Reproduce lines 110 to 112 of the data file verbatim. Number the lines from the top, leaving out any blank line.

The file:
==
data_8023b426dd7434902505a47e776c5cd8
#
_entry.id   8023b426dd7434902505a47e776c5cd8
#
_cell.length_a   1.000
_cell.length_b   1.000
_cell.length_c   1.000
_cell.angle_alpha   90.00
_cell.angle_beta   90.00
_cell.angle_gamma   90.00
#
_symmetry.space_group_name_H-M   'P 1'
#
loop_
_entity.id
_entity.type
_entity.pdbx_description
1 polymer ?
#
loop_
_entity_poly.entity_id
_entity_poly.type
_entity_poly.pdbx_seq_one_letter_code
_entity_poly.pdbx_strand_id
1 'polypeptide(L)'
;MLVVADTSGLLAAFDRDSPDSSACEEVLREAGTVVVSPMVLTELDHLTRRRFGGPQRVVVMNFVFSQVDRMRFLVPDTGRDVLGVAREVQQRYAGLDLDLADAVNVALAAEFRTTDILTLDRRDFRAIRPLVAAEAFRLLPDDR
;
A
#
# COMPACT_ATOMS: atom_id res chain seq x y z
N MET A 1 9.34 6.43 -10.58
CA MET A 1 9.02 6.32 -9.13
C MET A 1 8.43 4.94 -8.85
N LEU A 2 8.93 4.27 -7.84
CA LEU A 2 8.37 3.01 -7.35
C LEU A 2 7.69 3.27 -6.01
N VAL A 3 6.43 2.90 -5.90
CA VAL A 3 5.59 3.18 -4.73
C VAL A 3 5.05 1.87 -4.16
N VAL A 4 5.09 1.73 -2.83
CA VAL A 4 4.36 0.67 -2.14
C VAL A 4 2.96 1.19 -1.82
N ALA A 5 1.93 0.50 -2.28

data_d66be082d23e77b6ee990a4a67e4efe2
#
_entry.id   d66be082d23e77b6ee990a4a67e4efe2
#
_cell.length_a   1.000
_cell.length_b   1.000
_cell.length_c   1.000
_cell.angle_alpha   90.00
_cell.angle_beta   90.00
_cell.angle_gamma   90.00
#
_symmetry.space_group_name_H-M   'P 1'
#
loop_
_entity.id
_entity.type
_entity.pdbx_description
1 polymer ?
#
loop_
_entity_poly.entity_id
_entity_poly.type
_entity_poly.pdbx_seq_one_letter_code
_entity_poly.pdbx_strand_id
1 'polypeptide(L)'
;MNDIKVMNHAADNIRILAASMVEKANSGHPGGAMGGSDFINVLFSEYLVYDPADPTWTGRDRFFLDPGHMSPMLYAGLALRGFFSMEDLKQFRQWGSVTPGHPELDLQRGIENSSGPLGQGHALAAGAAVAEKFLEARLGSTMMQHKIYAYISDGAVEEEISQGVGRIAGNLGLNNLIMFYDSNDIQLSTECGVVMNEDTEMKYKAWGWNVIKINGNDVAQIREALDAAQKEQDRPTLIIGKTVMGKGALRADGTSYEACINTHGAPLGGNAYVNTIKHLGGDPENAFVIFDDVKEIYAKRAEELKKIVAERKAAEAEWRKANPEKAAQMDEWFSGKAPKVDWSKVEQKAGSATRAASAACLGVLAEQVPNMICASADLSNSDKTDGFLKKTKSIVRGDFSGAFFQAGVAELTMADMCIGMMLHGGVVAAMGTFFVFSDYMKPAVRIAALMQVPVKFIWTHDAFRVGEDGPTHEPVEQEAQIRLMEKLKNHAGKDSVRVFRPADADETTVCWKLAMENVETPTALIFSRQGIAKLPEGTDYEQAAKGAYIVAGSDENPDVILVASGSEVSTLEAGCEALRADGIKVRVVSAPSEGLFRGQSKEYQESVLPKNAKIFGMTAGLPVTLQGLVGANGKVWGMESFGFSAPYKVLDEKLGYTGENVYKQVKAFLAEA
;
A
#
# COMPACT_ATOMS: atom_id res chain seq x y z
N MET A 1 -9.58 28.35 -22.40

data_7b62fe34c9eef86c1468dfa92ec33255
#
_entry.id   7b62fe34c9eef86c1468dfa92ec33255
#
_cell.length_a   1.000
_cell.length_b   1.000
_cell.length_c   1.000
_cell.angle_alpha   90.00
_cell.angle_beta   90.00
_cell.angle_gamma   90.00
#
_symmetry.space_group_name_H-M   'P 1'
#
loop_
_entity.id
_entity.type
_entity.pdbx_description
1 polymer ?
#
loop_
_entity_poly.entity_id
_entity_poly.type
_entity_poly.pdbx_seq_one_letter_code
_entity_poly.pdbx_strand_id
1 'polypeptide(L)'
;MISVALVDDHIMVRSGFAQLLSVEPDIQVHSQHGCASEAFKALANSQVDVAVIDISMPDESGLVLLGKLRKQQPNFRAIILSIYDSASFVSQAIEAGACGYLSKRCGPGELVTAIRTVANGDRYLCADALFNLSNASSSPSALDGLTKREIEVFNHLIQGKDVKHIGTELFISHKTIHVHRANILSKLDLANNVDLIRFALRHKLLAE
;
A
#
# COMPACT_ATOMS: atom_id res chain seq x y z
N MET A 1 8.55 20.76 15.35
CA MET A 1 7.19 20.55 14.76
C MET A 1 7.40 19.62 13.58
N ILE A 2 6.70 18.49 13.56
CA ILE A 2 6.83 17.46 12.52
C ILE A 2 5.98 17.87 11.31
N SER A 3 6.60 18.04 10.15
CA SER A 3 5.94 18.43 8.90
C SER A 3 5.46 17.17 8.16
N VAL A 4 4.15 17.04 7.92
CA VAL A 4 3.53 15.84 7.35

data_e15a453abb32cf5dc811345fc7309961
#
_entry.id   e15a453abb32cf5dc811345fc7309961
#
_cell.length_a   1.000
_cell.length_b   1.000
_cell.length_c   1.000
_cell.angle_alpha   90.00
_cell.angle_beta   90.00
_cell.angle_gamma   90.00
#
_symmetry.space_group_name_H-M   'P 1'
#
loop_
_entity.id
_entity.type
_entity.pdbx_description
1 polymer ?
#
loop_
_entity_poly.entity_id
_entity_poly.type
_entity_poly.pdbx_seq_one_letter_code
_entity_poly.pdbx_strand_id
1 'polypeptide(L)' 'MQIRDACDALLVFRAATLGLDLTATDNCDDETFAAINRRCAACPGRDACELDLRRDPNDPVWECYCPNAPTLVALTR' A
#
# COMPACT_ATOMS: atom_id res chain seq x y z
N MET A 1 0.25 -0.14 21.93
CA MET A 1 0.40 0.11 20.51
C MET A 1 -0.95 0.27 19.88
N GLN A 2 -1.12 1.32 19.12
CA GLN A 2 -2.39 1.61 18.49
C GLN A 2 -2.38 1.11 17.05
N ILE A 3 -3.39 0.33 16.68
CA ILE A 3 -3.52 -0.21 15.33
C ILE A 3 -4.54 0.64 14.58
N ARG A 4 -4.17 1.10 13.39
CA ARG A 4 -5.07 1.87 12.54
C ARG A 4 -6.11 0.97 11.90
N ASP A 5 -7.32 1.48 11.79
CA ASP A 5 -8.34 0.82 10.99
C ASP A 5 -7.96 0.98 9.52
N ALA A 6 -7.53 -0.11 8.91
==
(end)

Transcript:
C ILE A 2 5.98 17.87 11.31
N SER A 3 6.60 18.04 10.15
CA SER A 3 5.94 18.43 8.90